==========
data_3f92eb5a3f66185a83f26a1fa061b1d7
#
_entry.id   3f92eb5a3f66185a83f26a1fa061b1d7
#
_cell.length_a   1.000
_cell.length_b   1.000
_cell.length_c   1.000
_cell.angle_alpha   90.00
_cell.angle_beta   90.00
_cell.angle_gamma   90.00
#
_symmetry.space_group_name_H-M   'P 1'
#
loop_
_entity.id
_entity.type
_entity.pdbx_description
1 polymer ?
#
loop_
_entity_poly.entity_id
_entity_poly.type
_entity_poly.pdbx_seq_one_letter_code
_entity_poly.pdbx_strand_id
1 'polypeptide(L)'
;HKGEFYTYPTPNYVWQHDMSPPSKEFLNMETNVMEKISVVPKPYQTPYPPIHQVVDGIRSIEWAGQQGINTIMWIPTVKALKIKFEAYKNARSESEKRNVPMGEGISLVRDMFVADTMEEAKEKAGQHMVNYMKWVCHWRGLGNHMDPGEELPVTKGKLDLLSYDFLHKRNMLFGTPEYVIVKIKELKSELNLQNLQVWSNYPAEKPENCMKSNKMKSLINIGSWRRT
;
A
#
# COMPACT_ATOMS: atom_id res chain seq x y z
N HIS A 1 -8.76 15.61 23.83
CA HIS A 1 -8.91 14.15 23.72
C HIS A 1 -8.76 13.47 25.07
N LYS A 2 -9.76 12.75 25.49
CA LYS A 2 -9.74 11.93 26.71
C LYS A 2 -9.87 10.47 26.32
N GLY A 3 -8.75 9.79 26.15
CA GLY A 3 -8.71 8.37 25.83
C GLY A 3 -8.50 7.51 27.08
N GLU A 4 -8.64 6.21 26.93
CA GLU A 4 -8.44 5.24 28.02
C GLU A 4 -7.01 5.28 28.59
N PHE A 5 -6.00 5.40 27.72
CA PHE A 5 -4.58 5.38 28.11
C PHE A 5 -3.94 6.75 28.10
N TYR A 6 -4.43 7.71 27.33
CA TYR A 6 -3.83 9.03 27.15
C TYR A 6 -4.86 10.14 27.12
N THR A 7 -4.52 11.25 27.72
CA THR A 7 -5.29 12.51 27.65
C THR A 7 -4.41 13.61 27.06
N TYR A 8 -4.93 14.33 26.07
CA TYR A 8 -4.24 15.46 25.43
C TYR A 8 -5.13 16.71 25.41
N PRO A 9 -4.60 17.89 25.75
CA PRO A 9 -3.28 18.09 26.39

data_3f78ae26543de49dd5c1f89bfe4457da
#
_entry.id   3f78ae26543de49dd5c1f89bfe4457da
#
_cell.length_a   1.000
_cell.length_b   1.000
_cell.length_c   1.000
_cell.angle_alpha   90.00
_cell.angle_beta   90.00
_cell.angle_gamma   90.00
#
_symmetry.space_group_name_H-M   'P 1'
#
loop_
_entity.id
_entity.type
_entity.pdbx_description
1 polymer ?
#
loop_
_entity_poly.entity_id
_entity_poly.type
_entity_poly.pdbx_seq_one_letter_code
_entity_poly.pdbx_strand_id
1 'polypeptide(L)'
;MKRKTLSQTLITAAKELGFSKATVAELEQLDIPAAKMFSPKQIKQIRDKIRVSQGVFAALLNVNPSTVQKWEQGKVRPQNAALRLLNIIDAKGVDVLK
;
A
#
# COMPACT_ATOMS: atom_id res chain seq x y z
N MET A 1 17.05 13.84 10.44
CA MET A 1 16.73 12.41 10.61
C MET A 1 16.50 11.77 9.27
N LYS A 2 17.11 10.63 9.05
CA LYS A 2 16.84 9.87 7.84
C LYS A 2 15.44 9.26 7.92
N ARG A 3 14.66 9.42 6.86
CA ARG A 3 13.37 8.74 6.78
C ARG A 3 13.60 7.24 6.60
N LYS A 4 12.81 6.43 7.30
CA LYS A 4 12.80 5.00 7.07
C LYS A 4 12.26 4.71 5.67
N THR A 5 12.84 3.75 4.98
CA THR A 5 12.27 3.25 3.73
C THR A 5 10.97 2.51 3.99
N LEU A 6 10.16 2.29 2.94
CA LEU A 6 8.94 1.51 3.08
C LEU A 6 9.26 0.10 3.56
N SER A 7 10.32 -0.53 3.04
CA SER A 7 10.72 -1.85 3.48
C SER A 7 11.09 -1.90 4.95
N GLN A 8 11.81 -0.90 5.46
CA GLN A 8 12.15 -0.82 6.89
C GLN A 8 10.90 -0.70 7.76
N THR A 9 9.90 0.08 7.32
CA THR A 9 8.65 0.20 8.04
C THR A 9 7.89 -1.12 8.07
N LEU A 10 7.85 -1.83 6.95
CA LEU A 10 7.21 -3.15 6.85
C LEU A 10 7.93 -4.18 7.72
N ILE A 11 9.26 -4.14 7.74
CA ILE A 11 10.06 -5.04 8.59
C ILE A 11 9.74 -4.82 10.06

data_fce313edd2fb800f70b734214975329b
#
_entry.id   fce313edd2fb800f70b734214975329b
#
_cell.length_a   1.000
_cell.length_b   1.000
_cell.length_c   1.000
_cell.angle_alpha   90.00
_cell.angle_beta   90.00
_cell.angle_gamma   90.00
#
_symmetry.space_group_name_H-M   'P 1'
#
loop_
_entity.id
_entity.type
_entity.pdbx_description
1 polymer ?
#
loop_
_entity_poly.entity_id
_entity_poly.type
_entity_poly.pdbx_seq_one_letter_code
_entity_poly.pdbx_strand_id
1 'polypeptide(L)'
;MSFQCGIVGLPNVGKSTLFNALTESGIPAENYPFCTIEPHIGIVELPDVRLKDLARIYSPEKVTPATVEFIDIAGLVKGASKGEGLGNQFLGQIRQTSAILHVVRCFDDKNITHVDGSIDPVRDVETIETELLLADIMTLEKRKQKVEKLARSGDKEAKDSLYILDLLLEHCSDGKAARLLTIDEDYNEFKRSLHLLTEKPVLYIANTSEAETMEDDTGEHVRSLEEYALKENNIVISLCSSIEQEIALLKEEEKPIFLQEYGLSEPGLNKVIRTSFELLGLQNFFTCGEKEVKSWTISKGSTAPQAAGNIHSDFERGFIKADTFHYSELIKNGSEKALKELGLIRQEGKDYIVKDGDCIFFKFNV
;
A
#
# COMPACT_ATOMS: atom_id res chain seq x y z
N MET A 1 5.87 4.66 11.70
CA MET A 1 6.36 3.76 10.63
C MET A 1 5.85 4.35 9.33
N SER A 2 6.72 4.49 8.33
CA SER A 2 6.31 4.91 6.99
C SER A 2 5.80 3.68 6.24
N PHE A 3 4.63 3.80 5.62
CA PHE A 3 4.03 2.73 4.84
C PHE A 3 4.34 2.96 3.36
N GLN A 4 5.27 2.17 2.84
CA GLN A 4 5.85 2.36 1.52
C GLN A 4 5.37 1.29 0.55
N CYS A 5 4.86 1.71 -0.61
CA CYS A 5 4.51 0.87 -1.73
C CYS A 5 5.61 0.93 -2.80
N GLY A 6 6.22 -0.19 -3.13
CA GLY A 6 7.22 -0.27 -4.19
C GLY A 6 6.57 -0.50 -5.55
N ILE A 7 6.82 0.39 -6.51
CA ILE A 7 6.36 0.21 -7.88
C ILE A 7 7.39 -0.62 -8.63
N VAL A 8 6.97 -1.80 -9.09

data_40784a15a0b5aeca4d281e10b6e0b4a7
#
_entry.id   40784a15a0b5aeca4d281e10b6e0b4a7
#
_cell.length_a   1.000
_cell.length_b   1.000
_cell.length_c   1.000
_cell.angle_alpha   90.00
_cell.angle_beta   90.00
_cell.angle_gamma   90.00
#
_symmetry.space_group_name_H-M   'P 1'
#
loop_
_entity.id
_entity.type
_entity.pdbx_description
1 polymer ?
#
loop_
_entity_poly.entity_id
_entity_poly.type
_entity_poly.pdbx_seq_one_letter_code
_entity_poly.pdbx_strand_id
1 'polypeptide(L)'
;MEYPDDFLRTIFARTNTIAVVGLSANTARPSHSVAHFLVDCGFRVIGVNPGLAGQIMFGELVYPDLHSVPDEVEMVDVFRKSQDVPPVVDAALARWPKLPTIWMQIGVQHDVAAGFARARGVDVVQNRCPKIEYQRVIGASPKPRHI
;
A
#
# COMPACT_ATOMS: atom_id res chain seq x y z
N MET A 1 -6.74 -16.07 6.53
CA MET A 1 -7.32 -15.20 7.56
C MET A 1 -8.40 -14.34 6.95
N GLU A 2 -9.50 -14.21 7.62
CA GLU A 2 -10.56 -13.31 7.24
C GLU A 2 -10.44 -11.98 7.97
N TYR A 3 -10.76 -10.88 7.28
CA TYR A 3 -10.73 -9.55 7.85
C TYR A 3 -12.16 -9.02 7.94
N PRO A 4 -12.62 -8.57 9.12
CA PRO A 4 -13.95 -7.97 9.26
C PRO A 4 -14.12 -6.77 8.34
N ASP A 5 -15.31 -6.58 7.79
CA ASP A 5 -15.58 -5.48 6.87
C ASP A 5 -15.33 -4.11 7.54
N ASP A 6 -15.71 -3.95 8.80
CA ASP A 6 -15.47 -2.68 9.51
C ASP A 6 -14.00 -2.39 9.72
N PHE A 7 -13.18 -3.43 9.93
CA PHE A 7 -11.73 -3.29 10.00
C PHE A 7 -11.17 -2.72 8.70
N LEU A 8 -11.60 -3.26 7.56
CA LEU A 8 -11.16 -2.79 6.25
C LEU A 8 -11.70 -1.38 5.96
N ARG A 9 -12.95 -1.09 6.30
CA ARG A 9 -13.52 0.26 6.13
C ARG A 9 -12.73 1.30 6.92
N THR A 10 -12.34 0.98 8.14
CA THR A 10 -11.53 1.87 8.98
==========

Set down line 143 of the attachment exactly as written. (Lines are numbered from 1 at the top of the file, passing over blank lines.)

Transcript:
_entity_poly.pdbx_strand_id